The Unseen Affliction: Bladder Stones in Cats

The Unseen Affliction: Bladder Stones in Cats

If you’re a cat owner, you’re probably familiar with the occasional litter box problem. But there’s an ailment that often goes unnoticed: bladder stones in cats. In this article, we’ll explore the different types of feline bladder stones, including calcium oxalate and struvite, and discover how to prevent and treat them.

The Basics of Bladder Stones in Cats

Bladder stones, also known as uroliths, are hardened mineral accumulations found in urine. They can form anywhere along the urinary tract, from the kidneys to the urethra. These stones can vary in size, ranging from tiny ones to the size of your cat’s bladder. They can also have different shapes and colors, with some being smooth and others having jagged edges. The problem with bladder stones is that they can damage surrounding tissue, cause inflammation, scar tissue formation, and increase the risk of infection, especially if they have rough edges.

Crystals vs. Stones: Understanding the Difference

You may have heard about urine crystals and wonder how they differ from bladder stones. According to experts, when crystals clump together and grow, becoming visible to the naked eye, they become stones. However, it’s important to note that crystals don’t always lead to stone formation, but they can be a precursor in certain urinary environments.

Recognizing the Signs of Bladder Stones in Cats

The signs of bladder stones in cats can vary depending on their location in the urinary tract. In some cases, cats may show no signs at all. However, bladder stones can cause irritation, infections, and a range of symptoms, including frequent trips to the litter box, frequent urination, blood in the urine, vocalizing during urination, urinary accidents, and decreased urination. In severe cases, a urinary stone can lead to a blocked urethra, preventing the cat from urinating altogether. This is a life-threatening condition that requires immediate veterinary intervention. If you notice your cat struggling to urinate without success, it’s crucial to seek veterinary care promptly.

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Types of Bladder Stones in Cats

The two most common types of bladder stones in cats are struvite stones and calcium oxalate stones. These stones can develop due to various factors, including a cat’s diet and bladder infections. Radiographs and a microscopic examination of urine sediment can provide clues about the type of stone, but definitive identification requires collection and analysis.

Calcium Oxalate Stones

Calcium oxalate stones are the most prevalent urinary stone in cats. They typically affect middle-aged to older cats and are more common in certain breeds, such as Ragdolls, British shorthairs, exotic shorthairs, Himalayans, Persians, and Scottish folds. These stones often occur in overly acidic urine or in cats with elevated blood and urine calcium levels due to idiopathic hypercalcemia or chronic kidney disease. Treatment involves surgical removal of the stones, along with addressing any underlying infections or conditions. Feeding your cat a therapeutic food that reduces urine mineral content and increasing water intake can help prevent recurrence. It’s essential to follow your veterinarian’s recommended meal plan.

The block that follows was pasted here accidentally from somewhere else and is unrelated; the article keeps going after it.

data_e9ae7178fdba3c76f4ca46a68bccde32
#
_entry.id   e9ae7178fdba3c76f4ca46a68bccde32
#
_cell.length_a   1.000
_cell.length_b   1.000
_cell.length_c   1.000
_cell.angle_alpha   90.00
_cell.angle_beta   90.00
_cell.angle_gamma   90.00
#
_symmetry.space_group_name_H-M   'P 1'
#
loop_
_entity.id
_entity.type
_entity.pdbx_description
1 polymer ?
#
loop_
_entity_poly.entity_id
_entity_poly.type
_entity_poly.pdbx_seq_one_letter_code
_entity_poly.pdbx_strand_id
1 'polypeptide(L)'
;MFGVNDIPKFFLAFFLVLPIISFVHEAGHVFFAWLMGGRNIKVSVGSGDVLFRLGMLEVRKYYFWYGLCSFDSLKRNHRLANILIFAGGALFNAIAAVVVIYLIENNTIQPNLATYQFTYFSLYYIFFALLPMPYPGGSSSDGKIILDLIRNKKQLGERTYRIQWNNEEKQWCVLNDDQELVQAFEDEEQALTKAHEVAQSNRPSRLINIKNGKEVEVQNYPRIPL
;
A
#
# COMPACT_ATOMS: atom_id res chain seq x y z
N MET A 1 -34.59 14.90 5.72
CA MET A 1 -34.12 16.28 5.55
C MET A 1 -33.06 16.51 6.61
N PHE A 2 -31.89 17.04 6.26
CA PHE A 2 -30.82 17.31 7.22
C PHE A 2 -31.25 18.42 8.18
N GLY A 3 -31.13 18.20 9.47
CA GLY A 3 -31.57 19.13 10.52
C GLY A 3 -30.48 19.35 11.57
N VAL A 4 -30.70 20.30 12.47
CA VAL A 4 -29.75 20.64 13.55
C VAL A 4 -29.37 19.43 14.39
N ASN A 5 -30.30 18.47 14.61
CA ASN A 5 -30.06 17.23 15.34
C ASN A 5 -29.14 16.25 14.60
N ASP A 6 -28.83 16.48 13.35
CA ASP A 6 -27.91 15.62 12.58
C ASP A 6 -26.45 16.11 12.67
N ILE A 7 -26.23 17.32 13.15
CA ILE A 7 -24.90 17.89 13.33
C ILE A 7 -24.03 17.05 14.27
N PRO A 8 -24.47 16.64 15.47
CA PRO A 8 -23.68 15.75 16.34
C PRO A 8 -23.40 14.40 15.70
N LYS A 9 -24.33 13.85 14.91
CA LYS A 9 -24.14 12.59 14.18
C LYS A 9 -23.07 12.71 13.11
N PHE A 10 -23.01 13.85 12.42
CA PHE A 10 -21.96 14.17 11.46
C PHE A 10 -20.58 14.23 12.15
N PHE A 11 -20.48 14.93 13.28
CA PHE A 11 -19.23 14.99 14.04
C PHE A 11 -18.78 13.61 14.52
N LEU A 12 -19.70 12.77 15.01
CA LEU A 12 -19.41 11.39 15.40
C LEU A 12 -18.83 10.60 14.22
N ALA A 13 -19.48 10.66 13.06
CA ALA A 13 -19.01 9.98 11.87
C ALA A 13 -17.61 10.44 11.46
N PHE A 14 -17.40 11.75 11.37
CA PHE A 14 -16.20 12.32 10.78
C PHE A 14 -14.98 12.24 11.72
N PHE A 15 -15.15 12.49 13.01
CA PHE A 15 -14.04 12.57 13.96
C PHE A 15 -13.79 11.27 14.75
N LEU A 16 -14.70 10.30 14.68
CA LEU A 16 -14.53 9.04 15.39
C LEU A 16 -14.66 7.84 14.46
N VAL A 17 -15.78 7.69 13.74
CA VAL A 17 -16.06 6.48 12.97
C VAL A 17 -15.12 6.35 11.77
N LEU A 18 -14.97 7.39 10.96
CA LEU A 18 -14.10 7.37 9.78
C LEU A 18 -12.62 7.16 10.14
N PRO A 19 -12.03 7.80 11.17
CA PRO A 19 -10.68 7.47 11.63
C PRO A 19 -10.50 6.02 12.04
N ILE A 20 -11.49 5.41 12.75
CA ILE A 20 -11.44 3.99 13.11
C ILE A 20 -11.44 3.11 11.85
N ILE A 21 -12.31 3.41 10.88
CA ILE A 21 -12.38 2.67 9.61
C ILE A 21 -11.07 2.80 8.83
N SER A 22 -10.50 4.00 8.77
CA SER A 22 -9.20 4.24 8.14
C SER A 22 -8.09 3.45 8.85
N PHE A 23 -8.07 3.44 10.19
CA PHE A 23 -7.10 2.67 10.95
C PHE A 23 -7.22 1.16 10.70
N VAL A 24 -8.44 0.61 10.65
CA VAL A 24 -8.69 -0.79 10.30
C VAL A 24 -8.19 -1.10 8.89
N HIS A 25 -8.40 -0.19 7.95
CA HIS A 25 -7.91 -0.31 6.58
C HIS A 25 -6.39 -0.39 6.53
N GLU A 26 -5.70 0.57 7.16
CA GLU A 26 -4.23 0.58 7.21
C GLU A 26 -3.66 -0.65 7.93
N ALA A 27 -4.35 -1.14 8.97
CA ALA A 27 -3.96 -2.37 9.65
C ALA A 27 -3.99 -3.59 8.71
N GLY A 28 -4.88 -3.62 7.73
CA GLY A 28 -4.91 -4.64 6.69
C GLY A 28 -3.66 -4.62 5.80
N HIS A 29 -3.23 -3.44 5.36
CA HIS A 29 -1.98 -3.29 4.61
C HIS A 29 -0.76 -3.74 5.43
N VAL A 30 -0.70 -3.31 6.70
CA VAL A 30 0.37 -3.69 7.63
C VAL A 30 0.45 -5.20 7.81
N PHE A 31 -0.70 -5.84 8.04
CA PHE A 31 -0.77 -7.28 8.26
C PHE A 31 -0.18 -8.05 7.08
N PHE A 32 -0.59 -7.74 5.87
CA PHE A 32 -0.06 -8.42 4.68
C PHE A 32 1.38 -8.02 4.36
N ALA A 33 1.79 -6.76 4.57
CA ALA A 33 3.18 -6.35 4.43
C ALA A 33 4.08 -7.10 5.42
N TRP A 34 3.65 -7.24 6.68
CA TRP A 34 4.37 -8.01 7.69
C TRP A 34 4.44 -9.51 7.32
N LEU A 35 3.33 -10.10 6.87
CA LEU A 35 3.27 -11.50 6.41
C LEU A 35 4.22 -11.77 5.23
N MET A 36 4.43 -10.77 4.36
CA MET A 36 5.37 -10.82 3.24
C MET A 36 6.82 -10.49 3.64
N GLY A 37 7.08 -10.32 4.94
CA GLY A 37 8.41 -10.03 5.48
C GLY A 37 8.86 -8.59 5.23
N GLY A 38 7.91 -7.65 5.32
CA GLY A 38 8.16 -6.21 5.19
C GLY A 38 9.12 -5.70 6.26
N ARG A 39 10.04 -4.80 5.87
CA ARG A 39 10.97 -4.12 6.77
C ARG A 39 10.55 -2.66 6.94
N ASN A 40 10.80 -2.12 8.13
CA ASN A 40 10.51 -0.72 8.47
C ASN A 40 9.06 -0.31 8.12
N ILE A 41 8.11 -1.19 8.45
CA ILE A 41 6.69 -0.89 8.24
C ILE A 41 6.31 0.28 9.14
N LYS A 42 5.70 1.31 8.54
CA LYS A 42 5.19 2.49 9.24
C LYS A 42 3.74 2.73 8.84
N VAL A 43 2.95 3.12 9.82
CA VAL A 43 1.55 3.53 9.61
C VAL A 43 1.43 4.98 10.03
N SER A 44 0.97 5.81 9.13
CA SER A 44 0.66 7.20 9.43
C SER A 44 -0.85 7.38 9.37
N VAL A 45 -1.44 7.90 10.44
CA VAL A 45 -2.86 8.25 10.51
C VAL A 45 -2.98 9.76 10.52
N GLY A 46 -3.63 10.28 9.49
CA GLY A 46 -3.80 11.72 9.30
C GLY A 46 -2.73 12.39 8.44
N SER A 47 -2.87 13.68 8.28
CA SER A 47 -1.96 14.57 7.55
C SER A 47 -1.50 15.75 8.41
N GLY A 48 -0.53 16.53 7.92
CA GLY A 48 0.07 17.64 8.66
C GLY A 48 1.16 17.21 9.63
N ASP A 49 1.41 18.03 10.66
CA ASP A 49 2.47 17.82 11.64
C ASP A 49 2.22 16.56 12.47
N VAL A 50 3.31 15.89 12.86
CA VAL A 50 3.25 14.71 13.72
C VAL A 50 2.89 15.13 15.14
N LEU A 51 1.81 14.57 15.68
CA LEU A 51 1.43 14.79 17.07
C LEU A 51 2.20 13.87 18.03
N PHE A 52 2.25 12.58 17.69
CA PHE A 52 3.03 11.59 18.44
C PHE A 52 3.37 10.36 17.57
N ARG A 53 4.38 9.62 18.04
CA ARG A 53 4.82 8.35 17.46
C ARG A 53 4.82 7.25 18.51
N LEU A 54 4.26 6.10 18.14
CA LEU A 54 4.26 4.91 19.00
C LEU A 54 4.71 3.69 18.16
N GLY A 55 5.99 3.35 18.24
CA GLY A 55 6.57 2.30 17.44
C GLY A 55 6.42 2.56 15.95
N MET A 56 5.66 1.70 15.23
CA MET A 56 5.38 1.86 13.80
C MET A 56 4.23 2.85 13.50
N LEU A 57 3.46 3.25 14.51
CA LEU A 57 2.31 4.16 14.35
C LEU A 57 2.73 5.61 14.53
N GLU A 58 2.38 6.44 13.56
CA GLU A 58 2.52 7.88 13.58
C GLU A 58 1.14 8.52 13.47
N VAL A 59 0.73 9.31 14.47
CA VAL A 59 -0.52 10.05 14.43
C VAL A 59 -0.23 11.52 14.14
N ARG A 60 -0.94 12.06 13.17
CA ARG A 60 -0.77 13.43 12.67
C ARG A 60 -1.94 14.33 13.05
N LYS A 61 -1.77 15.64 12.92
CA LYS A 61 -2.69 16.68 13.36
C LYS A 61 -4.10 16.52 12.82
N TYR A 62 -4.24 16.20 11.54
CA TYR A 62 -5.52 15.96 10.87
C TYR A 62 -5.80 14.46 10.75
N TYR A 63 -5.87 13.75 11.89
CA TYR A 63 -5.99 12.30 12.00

Struvite Stones

Struvite stones are typically found in younger, neutered cats. They tend to form in concentrated alkaline urine. While any breed can be affected, domestic shorthairs, exotic shorthairs, Ragdolls, and Himalayans are more susceptible. Cats that consume high amounts of magnesium, phosphorus, calcium, chloride, and fiber are also at a higher risk. Struvite stones can often be dissolved with a special therapeutic food, such as Hill’s Prescription Diet. These foods come in various flavors and forms, and there are even therapeutic treats available. Studies have shown that these stones can be significantly reduced within weeks, and a continued therapeutic diet is recommended to prevent their return. Keeping your cat on a pet food formulated for urinary health can help extend the time between urinary issues.

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While bladder stones have a high recurrence rate, they can be effectively treated. By working closely with your veterinarian, you can determine the most suitable treatment or combination of therapies to keep your cat free from stones.

Remember, your furry friend depends on you to look out for their health and well-being. Regular check-ups and a balanced diet play crucial roles in preventing and managing bladder stones in cats. So, keep an eye on your cat’s urinary habits and consult your veterinarian if you suspect any issues. For more information on feline health and care, visit Karen’s Kollars.